• Riskiness or self-harm: Riskiness may include sexual promiscuity, drug seeking behaviors that places the person in harms way, prostitution, overdosing on drugs or alcohol, driving recklessly, gambling, etc. Sadly, self-harm is also included in this category. Self-harm may include cutting, burning, etc. When I began practicing psychology 8 years ago, I had an adolescent client who would bang her head against the walls and ground until she had a headache. After being placed in a 24/7 supervised residential setting, reports showed that she had engaged in this act 4 out of 5 days of the week and would only engage in this behavior when she was triggered by people she thought were abandoning her, bullying her, or going against her in some fashion. No matter how kind I was to her as a therapist, she began to see me as the enemy when I highlighted the values in avoiding self-harm. One minute I was adored, the next minute I was hated. Self-harm can also be seen as self-destructive behavior which may include the individual rejecting the help of others and rejecting mental health or medical care.
  • Chronic suicidal thought patterns and/or attempts: Chronic suicidal thoughts may include thoughts of death, dying, and suicide almost everyday throughout the day. It may include what appears to others to be an obsession or psychological preoccupation with all topics related to death. I often encourage parents to watch their children or teens closely when they begin to embrace music, art, or other forms of artistic expression that idealizes, praises, or promotes death, dying, and suicide. Individuals who are considering suicide or who are feeling suicidal, will often gravitate toward those things that embrace it.
  • Relational instability: Relational instability may include challenges in almost all relationships the person has. For example, someone with BPD may find it extremely difficult to trust a coworker, a boss, a neighbor, a friend,  or even a family member for no apparent reason to outsiders. Their reason, however, may include unjustifiable reasons such as fear of being hurt eventually, fear of abandonment, or even covetousness or envy. Because some individuals with BPD have strong and overpowering emotions, it is possible that someone may find their feelings of envy or jealousy difficult to control as well.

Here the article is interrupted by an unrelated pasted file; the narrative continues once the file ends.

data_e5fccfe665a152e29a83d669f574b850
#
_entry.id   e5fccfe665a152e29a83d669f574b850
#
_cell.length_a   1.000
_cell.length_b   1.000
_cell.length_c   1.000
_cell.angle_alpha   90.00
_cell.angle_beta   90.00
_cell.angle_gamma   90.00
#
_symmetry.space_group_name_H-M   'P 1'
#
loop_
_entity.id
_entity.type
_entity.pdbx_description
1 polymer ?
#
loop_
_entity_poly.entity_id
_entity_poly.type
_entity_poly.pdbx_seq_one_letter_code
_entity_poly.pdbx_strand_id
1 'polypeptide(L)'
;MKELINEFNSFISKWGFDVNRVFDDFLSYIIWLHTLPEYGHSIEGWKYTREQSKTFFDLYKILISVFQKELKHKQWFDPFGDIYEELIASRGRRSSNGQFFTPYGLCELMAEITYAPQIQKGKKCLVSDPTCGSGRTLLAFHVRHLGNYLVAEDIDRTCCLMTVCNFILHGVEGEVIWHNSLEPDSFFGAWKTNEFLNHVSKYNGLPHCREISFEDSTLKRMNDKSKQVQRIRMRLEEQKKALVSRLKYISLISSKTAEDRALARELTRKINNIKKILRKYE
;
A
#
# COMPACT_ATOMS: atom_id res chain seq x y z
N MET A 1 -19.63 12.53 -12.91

• “Impostor syndrome”: Some of my former clients with BPD have explained feeling as if they are “acting on a stage” or playing a role in their lives. They don’t feel like they think they should feel and often struggle with identifying a place in the world. Although I have trouble with this term and doubt its significance due to social media over-psychoanalyzing the term, I think most of society experiences this. But for someone with BPD traits, identity can feel really far away.
  • Insecurity: It’s important to understand that the person with BPD often struggle with body image, low self-esteem, needing validation (especially from men), and being highly influenced by others deemed “sexy,” attractive, or appealing. In some cases, the person with BPD may struggle with boundaries, may become flirtatious or promiscuous, and lost in their own confusion. I remember counseling a family who asked their daughter “why do you always have a man hanging on your arm? Can’t you just be single?”
  • Poor or immature attachment style: In treating youths with strong BPD traits I realized that most of their communication skills are based on their deep needs. An individual who truly needs to feel wanted, loved, or attractive may develop what they strongly believe is love or a “bond” with someone who is unhealthy, degrading, or abusive. They also may struggle in relationships with there is domestic violence, control and dominance, or even sexual abuse and rape.

 

It is important that we carefully evaluate those we suspect to have BPD. Careful evaluation means not jumping to conclusions without professional advice, refraining from angrily telling a loved one that “you are borderline,” and allowing mental health professionals to make that determination. There is certainly a reason why mental health professionals are trained to do what they do. They can fit pieces of a fragmented puzzle together and create a treatment course based on years of research, knowledge, and experience.

Do you know someone suffering from symptoms that may be BPD? Stay tuned for my audio blog next week at anchoredinknowledge.com where I will be discussing major relational challenges that individuals with BPD experience.

As always, I wish you well

References:
Brain and Behavior Research Foundation. (2017). Frequently asked questions about borderline personality disorder. Retrieved online April 11, 2017 from, https://www.bbrfoundation.org/faq/frequently-asked-questions-about-borderline-personality-disorder-bpd.
Helpguide.org. (2017). Borderline Personality Disorder: A guide to symptoms, treatment, and recovery. Retrieved online May 8, 2017 from, https://www.helpguide.org/articles/personality-disorders/borderline-personality-disorder.htm.
National Institute of Mental Health. (n.d.). Borderline Personality Disorder. Retrieved online April 12, 2017 from, https://www.nimh.nih.gov/health/statistics/prevalence/file_148216.pdf.